Ndiaël Faunal Reserve is an alluvial basin in the floodplain of the Senegal river and is a Sahelian environment with seasonal lakes. Birds in the area include European White Stork Ciconia ciconia, Pallid Harrier Circus macrourus, Arabian Bustard Ardeotis arabs, Cream-coloured Courser Cursorius cursor, Chestnut-bellied Sandgrouse Pterocles exustus, Short-eared Owl Asio flammeus, Greater Hoopoe-Lark Alaemon alaudipes and Black-crowned Sparrow Lark Eremopterix nigriceps. The reserve is accessible from Saint Louis off the road to Richard Toll. There are no roads in the reserve, only seasonal tracks that change every year and the area should only be accessed with a local guide and a 4x4 vehicle.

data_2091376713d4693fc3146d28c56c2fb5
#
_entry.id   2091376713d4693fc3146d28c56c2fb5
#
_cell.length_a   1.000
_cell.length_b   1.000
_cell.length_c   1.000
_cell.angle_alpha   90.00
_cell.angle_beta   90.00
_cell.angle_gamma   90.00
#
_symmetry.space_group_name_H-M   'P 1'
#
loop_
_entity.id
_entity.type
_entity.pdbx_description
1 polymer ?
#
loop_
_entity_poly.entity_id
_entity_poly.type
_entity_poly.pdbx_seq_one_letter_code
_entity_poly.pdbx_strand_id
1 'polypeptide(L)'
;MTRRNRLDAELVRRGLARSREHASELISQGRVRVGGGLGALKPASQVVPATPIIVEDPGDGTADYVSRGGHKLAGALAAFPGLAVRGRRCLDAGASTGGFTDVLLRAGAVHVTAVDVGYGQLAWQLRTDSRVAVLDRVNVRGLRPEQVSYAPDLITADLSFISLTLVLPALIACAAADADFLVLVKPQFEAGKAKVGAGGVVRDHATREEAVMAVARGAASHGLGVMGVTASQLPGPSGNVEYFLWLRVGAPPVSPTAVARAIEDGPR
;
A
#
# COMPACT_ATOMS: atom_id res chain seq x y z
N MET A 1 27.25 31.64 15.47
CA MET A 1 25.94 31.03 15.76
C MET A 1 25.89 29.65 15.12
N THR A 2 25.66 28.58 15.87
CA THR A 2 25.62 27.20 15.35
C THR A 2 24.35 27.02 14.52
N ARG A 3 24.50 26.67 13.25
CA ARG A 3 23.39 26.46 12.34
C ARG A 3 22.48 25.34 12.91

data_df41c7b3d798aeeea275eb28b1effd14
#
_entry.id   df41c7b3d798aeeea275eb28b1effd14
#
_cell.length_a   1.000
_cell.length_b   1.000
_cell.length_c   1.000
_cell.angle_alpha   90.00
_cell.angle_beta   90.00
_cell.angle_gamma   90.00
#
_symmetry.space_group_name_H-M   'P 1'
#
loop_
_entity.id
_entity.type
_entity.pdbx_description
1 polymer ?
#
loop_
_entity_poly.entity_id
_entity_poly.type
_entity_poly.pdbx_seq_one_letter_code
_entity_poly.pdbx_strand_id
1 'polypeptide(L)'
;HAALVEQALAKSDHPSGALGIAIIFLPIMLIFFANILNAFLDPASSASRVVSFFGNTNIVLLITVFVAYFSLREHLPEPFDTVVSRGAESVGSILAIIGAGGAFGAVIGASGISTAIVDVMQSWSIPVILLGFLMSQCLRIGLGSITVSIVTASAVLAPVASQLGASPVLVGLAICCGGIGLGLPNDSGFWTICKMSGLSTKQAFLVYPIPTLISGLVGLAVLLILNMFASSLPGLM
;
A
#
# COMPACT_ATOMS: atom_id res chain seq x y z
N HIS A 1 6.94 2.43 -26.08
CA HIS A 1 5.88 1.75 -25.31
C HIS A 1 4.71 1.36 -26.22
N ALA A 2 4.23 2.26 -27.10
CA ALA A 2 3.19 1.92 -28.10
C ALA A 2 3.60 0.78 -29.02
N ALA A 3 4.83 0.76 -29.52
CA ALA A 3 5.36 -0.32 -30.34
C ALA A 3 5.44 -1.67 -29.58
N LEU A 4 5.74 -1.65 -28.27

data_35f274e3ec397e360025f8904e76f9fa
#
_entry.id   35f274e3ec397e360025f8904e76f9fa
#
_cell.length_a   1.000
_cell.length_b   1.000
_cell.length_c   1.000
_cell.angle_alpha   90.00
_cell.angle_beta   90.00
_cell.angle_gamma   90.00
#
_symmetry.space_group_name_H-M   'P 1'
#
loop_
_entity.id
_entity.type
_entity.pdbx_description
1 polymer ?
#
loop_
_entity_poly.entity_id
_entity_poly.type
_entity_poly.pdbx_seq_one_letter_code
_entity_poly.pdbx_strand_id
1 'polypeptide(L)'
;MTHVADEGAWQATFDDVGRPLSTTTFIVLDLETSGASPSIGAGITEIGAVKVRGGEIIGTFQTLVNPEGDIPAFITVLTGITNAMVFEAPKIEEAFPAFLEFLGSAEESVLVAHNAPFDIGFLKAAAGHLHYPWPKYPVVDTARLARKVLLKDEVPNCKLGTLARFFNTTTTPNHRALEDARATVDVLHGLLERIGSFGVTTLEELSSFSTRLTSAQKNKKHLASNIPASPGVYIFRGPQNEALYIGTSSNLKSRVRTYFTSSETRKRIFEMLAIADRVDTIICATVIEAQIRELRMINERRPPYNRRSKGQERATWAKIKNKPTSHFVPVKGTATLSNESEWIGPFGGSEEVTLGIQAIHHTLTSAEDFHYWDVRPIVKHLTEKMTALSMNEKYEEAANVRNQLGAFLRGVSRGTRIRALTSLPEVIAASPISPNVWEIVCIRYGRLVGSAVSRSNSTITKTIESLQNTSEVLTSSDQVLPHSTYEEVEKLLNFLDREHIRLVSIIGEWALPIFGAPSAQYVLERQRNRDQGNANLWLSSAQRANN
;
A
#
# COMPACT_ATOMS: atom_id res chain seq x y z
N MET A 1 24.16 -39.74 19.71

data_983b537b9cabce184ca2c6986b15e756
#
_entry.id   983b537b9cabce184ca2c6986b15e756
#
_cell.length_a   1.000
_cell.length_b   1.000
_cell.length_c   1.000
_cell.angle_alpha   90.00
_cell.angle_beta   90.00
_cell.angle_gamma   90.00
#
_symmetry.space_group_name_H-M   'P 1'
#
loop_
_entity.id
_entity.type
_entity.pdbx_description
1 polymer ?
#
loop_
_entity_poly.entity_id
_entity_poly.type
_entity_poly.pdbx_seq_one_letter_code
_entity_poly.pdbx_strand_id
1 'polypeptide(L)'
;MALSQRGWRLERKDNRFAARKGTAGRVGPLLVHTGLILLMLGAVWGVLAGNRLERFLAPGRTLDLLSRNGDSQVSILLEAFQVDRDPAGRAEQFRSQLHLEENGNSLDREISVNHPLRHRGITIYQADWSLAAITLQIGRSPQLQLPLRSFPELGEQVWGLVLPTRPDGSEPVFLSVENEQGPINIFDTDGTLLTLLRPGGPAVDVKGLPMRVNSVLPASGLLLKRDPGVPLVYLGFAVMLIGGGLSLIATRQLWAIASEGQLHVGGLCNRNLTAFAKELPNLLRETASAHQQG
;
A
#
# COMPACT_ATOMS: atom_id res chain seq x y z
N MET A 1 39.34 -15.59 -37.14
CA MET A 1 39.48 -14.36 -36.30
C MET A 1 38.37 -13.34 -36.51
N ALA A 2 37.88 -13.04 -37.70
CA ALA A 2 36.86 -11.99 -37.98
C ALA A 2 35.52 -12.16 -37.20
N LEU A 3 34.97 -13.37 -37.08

Les Trois Marigots are a series of lakes near Saint Louis and south of the Ndiaël which offer some superb birdwatching. Birds found in this area include Black Egret Egretta ardesiaca, African Pygmy Goose Netapus auritus, Denham's Bustard Neotis denhami, Arabian Bustard Ardeotis arabs, Savile's Bustard Eupodotis savilei, many wader species, Spotted Thick-knee Burhinus capensis, Cream-coloured Courser Cursorios cursor, Temminck's Courser C. temminckii, Chestnut-bellied Sandgrouse Pterocles exustus, Verreaux's Eagle Owl Bubo lacteus, Black-faced Quailfinch Ortygospiza atricollis and, immediately south of Marigot Three, Little Grey Woodpecker Dendropicos elachus and Sennar Penduline Tit Anthoscopus punctifrons. The area can be accessed a few kilometres north of Saint Louis from the road to Richard Toll. As with the Ndiaël the area has no roads, apart from one track which crosses Marigot One, and should only be entered with a local guide and a 4x4 vehicle. Accommodation is available at the Ranch de Bango near Saint Louis and they can also supply vehicles and guides for their guests to visit the Trois Marigots and Ndiaël areas, Tel: 00221 961 1981, Fax 00221 961 3684.